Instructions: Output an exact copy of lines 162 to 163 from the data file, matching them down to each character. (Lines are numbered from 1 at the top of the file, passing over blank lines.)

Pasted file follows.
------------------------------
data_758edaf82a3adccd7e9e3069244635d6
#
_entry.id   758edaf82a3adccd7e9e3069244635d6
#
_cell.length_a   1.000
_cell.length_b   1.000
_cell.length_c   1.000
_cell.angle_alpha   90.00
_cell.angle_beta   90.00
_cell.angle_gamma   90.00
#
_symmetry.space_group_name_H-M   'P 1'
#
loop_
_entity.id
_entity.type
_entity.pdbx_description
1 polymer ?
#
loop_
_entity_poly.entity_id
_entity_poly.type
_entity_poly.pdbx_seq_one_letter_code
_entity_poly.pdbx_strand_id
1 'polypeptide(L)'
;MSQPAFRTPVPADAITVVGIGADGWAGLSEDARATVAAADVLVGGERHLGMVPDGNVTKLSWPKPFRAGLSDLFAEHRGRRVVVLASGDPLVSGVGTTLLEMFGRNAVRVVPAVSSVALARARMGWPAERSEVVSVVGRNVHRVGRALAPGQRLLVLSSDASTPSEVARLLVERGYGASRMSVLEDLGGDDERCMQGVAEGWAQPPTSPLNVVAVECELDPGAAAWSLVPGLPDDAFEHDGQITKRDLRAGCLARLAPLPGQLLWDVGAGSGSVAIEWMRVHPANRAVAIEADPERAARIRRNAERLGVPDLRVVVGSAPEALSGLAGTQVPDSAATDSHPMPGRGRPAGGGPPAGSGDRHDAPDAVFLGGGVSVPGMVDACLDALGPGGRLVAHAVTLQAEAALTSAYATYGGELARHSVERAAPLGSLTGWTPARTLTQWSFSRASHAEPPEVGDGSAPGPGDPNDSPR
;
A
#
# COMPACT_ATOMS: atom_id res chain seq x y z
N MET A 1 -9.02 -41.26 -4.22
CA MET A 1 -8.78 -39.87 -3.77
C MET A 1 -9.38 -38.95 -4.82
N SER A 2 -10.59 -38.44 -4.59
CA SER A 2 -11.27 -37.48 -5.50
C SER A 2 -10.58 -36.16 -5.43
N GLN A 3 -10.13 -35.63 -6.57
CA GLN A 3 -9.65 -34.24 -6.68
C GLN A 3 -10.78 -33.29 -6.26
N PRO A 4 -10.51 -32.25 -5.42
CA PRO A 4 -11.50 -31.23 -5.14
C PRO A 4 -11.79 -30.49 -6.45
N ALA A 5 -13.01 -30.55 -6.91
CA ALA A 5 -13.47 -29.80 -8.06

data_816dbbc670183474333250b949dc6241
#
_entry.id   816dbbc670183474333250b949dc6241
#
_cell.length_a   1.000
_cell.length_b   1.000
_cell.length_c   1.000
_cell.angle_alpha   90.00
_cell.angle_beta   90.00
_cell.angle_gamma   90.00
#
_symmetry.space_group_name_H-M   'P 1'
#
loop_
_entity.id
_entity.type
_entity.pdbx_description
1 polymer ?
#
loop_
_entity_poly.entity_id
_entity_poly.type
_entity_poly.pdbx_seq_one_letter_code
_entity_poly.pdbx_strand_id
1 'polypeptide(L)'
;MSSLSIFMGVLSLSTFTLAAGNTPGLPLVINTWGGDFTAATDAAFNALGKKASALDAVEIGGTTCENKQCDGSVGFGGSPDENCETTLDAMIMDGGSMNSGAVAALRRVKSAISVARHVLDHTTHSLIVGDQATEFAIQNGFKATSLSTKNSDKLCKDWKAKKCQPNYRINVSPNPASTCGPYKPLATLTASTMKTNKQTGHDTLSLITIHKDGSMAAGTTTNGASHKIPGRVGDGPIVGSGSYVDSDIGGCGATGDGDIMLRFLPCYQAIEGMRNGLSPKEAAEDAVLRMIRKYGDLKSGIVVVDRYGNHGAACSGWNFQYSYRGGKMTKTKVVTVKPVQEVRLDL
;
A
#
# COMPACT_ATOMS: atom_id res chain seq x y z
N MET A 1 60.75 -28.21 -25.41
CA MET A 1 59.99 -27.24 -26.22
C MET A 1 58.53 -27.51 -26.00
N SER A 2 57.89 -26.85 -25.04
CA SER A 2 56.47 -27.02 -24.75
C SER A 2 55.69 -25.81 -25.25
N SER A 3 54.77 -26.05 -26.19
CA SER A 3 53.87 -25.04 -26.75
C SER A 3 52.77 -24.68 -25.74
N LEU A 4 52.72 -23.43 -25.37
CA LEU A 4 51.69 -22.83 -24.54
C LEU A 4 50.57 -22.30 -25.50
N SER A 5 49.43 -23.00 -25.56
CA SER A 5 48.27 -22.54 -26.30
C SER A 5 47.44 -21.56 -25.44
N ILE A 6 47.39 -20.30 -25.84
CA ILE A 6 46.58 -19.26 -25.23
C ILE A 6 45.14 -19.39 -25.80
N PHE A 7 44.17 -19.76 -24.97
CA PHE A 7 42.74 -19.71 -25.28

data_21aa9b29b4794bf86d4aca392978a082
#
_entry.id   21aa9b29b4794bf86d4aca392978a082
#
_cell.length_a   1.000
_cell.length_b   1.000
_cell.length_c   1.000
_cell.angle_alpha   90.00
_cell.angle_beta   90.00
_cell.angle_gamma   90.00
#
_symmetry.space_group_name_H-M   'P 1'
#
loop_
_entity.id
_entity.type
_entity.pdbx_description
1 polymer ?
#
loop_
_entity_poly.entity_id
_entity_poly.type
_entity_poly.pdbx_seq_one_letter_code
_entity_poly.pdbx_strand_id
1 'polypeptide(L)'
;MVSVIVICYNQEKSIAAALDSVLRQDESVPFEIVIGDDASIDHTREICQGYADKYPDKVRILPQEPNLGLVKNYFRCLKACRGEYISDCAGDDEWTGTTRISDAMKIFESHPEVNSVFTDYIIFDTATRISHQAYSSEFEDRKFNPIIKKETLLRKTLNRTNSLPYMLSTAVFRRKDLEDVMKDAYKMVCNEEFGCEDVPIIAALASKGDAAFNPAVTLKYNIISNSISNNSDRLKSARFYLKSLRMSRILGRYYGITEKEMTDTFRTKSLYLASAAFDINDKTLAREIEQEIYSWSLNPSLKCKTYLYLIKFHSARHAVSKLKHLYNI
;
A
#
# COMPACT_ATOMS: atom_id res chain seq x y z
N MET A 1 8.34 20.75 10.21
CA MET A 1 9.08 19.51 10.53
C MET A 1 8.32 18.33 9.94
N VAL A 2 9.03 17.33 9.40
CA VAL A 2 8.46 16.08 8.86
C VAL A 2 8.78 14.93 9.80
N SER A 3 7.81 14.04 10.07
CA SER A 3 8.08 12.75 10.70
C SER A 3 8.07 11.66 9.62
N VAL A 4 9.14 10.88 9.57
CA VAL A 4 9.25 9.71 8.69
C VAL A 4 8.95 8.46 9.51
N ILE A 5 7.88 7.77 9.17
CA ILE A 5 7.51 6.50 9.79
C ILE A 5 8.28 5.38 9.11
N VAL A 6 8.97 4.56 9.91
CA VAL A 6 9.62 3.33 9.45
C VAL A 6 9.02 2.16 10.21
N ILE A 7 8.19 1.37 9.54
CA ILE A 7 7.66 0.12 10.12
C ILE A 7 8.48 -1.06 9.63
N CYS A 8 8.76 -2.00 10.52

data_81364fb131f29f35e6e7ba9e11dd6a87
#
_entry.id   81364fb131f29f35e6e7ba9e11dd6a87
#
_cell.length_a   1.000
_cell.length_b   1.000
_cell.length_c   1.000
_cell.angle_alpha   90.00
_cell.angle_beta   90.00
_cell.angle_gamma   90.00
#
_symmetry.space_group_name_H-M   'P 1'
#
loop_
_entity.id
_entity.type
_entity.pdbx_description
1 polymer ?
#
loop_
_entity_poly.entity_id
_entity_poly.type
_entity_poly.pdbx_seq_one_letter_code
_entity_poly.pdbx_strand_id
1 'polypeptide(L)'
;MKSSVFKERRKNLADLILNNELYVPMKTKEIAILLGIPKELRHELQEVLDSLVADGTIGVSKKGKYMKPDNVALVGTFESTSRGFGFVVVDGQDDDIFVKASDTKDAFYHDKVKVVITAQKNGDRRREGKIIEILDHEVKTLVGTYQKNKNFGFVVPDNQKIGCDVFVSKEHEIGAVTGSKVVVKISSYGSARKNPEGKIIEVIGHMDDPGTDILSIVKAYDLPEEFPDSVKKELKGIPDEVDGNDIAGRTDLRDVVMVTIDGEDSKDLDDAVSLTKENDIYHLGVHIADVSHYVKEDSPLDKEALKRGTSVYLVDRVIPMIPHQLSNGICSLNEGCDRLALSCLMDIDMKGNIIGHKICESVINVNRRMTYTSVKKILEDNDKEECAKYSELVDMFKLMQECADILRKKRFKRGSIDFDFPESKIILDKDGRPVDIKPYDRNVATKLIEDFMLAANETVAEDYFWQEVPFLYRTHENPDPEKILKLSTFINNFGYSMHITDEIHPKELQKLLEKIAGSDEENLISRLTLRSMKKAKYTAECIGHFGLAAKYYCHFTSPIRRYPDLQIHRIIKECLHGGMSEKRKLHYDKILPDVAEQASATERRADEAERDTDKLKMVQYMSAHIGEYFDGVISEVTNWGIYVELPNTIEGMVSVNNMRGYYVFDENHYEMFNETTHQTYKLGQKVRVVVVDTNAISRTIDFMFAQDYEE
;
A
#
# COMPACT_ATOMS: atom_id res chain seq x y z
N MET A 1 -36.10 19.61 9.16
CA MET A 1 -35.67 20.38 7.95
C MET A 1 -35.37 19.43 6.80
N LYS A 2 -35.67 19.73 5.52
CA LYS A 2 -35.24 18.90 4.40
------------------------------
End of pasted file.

_entity.type
_entity.pdbx_description